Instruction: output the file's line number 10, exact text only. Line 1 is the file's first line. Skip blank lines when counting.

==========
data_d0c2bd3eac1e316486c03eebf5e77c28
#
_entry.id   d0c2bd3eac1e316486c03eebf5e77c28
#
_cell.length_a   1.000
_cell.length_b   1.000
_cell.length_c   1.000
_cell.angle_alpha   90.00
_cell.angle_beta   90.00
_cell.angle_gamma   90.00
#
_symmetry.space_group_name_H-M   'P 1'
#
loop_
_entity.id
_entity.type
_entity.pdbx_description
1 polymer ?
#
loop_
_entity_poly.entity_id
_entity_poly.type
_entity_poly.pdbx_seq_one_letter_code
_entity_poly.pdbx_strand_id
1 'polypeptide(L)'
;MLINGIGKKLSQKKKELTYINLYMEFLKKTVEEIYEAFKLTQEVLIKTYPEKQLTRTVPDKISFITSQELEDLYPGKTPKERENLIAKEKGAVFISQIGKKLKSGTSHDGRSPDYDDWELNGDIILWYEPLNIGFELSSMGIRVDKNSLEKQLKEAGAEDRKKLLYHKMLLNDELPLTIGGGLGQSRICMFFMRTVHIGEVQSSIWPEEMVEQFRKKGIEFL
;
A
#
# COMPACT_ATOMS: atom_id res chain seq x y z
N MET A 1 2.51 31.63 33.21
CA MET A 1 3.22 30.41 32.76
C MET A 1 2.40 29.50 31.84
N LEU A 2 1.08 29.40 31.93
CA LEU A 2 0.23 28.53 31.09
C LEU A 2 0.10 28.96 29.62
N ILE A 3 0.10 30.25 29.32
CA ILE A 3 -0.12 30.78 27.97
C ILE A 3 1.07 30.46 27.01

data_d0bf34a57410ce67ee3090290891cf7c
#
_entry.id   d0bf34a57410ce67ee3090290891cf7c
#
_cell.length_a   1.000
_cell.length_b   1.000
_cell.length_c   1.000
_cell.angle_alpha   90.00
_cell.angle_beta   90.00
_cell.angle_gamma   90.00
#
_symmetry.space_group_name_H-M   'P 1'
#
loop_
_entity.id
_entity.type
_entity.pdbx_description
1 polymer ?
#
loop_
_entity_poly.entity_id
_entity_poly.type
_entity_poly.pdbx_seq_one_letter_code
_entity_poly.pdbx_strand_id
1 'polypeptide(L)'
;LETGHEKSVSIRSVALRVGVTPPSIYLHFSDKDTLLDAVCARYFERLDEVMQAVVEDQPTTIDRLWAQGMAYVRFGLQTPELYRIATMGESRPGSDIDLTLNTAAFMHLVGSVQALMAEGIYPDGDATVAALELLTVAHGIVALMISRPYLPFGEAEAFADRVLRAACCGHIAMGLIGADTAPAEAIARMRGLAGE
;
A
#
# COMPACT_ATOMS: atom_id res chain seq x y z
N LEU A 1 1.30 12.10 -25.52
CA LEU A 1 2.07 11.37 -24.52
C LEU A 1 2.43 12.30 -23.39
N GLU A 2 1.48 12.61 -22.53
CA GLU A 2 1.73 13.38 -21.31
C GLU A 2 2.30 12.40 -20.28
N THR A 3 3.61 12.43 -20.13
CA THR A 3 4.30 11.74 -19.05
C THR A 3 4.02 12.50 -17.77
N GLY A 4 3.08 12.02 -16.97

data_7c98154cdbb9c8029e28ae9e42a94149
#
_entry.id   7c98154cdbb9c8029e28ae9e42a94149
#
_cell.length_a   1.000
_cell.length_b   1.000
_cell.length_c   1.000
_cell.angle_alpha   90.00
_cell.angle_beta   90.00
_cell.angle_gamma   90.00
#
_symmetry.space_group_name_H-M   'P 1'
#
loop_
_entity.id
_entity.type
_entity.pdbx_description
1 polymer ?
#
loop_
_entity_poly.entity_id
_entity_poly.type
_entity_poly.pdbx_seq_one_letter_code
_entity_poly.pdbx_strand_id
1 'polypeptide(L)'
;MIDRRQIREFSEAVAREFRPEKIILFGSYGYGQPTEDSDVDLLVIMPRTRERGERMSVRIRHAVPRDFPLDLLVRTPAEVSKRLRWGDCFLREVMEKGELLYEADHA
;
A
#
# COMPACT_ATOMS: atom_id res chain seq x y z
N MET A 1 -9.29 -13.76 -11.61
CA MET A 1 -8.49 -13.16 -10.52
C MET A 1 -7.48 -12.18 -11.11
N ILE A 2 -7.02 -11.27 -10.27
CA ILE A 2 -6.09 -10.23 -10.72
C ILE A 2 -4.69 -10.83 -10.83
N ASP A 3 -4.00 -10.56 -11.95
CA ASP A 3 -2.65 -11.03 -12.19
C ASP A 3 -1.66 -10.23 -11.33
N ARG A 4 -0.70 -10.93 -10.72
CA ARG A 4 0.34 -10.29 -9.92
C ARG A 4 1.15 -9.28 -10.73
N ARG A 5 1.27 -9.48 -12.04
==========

_cell.angle_gamma   90.00